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Is “Cool” Nuking Nerves For Knee Arthritis Pain A Good Idea?

nerve treatment for knee arthritis

The newest trend for treating the pain of knee arthritis is a nerve treatment that is meant to mask the pain…at least for a while. This procedure, a cooler-temperature radiofrequency treatment, has been full speed ahead over the last few years, so it must be a good idea, right? Meaning, it works, it lasts a long time, and there are no better options out there? Well, not necessarily. Let us explain.

What Is This Nerve Treatment for Knee Arthritis?

This nerve treatment for knee arthritis uses radiofrequency (RF) energy. You may have heard of radiofrequency ablation (RFA), which destroys, or ablates, tissue using thermal, or heated, energy. This newer RF treatment, however, utilizes a “cool,”  or lower temperature, radiofrequency energy in which the surgeon positions a probe near the pain-signaling nerves in the arthritic knee and then zaps the nerves with a type of electromagnetic energy.  Instead of destroying or killing the nerve like an RFA, the idea is that this treatment dulls the pain signals from the nerve.

Does This Nerve Treatment for Knee Arthritis Work?

Not really. In fact, it’s likely to make arthritis worse. Why? Dulling the nerve signals disrupts the  body’s normal instinct to protect the arthritic joint as it can no longer feel. This is called a Charcot joint. Diabetics whose nerves have died experience this. It causes terrible damage and even disfiguring of the joint. This occurs because a patient who no longer has the nerve signals to allow for that instinct to protect the joint cannot feel when there is pain that would indicate a problem, and they simply continue to damage the joint.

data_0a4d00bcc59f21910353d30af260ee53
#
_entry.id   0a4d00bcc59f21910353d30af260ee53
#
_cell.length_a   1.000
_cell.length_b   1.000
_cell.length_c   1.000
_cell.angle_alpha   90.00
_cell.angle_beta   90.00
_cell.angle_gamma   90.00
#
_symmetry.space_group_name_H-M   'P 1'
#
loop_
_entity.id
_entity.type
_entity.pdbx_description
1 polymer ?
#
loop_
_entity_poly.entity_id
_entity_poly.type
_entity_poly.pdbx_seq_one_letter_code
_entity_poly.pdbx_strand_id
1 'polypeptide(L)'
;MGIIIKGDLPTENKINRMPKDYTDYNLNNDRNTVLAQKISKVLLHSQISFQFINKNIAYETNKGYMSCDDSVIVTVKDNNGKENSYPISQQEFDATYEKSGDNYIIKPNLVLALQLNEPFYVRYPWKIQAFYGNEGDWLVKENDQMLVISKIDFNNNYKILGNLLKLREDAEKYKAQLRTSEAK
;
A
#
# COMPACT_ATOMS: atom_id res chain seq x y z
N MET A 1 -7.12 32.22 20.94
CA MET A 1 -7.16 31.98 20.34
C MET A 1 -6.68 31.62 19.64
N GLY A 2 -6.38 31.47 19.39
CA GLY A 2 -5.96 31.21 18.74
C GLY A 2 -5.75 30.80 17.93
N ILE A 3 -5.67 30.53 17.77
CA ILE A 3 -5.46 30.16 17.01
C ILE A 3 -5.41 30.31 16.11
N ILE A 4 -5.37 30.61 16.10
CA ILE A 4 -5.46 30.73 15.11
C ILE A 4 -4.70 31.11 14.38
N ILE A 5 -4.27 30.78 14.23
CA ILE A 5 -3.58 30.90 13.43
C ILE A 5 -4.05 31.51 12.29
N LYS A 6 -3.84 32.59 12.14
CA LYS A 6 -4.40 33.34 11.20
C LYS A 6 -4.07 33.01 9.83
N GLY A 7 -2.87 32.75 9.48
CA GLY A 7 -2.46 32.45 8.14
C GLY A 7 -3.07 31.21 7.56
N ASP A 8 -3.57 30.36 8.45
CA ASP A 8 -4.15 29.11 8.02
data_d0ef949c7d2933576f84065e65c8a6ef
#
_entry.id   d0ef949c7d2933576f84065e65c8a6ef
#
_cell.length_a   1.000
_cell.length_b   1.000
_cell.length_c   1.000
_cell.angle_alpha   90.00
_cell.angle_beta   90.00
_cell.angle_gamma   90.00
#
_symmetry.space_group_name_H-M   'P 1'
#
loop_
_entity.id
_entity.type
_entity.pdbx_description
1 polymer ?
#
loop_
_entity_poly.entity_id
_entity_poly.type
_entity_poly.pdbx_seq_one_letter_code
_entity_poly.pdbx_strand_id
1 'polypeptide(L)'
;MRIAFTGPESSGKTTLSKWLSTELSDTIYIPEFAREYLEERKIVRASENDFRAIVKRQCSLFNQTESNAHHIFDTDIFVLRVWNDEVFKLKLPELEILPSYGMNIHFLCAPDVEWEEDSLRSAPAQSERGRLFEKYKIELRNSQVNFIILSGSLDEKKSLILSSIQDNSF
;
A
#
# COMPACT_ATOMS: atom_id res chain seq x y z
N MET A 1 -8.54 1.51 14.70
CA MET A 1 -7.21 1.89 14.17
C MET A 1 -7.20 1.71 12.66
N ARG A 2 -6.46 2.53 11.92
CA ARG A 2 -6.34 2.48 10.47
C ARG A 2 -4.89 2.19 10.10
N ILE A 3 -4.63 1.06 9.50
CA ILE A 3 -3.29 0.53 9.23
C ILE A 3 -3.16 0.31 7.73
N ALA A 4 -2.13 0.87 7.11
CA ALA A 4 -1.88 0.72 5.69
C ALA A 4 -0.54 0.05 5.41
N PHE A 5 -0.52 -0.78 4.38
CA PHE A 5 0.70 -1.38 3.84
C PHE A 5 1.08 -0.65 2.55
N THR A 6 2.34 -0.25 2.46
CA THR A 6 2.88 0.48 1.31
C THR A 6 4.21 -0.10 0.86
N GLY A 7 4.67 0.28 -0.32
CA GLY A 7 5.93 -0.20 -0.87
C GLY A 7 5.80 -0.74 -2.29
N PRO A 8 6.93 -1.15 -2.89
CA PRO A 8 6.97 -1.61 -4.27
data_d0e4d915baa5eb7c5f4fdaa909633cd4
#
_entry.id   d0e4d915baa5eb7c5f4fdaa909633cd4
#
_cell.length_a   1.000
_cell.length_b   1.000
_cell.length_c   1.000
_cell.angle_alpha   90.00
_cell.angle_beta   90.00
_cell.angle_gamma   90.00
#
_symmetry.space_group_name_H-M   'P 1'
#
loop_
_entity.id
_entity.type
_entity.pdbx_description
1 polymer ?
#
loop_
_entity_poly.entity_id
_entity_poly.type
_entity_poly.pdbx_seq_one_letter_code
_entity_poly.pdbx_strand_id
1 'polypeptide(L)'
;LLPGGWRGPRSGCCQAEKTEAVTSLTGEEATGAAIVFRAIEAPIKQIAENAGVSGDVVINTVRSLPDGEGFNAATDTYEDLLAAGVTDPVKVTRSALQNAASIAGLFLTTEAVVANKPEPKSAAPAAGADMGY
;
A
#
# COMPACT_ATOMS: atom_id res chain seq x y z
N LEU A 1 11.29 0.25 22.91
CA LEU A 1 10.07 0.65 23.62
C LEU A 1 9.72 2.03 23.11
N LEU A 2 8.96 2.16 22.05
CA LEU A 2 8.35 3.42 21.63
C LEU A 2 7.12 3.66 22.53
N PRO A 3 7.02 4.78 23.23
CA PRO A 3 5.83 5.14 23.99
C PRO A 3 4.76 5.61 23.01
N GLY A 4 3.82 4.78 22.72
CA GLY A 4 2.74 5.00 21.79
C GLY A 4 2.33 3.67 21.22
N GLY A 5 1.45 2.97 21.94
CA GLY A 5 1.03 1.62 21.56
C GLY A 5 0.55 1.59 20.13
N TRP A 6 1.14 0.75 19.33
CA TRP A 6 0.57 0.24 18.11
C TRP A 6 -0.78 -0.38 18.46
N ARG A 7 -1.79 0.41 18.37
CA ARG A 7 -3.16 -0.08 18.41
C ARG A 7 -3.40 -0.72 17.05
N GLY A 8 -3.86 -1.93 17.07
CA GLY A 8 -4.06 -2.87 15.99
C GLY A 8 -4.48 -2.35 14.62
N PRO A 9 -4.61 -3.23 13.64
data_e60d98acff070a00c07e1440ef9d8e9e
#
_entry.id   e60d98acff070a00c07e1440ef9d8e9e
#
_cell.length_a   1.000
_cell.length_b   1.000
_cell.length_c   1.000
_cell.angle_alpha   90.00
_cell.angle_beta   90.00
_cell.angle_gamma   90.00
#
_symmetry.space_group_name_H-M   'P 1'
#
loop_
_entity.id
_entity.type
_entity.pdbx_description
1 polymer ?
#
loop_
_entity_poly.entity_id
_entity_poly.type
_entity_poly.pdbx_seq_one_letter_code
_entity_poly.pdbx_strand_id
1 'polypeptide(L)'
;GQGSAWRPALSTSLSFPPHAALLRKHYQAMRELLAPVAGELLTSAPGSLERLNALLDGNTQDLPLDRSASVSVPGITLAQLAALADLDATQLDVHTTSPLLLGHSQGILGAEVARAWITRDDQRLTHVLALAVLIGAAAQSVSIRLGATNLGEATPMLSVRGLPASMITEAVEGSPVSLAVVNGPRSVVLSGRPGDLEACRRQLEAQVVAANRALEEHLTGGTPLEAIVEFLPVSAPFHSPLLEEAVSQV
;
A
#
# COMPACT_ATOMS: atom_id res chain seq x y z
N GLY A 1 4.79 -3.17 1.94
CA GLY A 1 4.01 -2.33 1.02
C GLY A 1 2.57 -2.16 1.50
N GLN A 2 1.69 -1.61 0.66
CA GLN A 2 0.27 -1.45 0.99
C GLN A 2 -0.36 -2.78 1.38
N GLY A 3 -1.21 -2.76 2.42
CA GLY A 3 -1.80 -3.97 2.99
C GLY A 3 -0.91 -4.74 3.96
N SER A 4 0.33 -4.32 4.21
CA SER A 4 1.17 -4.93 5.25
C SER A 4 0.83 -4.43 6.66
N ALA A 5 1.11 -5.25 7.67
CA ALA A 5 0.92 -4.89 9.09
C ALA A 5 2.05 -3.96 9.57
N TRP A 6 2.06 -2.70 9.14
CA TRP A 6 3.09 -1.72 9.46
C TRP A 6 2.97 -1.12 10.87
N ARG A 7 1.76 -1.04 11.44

What Some of the Research Shows

We’ve seen some studies on this “cool” radiofrequency treatment, and all are concerning.

One study found that the treatment decreased knee pain (only by 50%) in only 35% of the patients who had the procedure for their knee arthritis. Another study found the duration of relief lasted only three to six months and was no better than a steroid or anesthetic injection. Taking this a step further one study suggested that a local anesthetic by itself was just as effective at alleviating pain as a steroid and anesthetic combo. So one can deduct that the “cool” RF treatment is no better than a local anesthetic alone. Interestingly, but maybe not surprisingly, the manufacturer of the RF devices sponsored its own study and concluded that the outcomes of the treatment exceeded those of steroid and anesthetic injections, but clearly this isn’t supported by other studies.

None of these studies were high-level, blind studies. Meaning none of them were designed so that patients didn’t know whether they received an actual procedure (test group) or a sham procedure (control group). So clearly there’s more research that needs to be done here.

“Cool” RF May Damage the Nerve More Than an RFA

Using a chicken breast to study lesion size (the standard technique for checking lesion size), one study pitted the “cool” RF treatment against the higher temperature RF. The “cool” treatment actually resulted in a larger lesion. And another report showed that these lesions were large enough that they appeared on MRI, indicating tissue damage occurred outside of just the nerve.

There Is an Option Out There That Won’t Damage Nerves

An interventional orthopedic (IO) physician can treat knee arthritis using an injection of platelet-rich plasma (PRP), which is full of growth factors that can help with tissue repair. Solid research shows PRP is effective in treating mild to moderate arthritis. Watch Dr. Centeno’s video below to learn more about PRP:

In most more-severe knee arthritis patients, your IO physician can use precise same-day bone marrow stem cells that may be able to keep pain at bay for many years. More on this in Dr. Centeno’s video below:

So research is showing this radiofrequency nerve treatment for knee arthritis really doesn’t work all that well and may even make arthritis worse, and pain relief, if any, doesn’t last very long. In addition, there are other options, such as injections of your own PRP or stem cells, and the added benefit to these treatments is that they won’t damage or kill your nerves.


Download your free copy of Dr. Chris Centeno’s groundbreaking work on knee health and how Interventional Orthopedics can help you avoid life-altering surgery.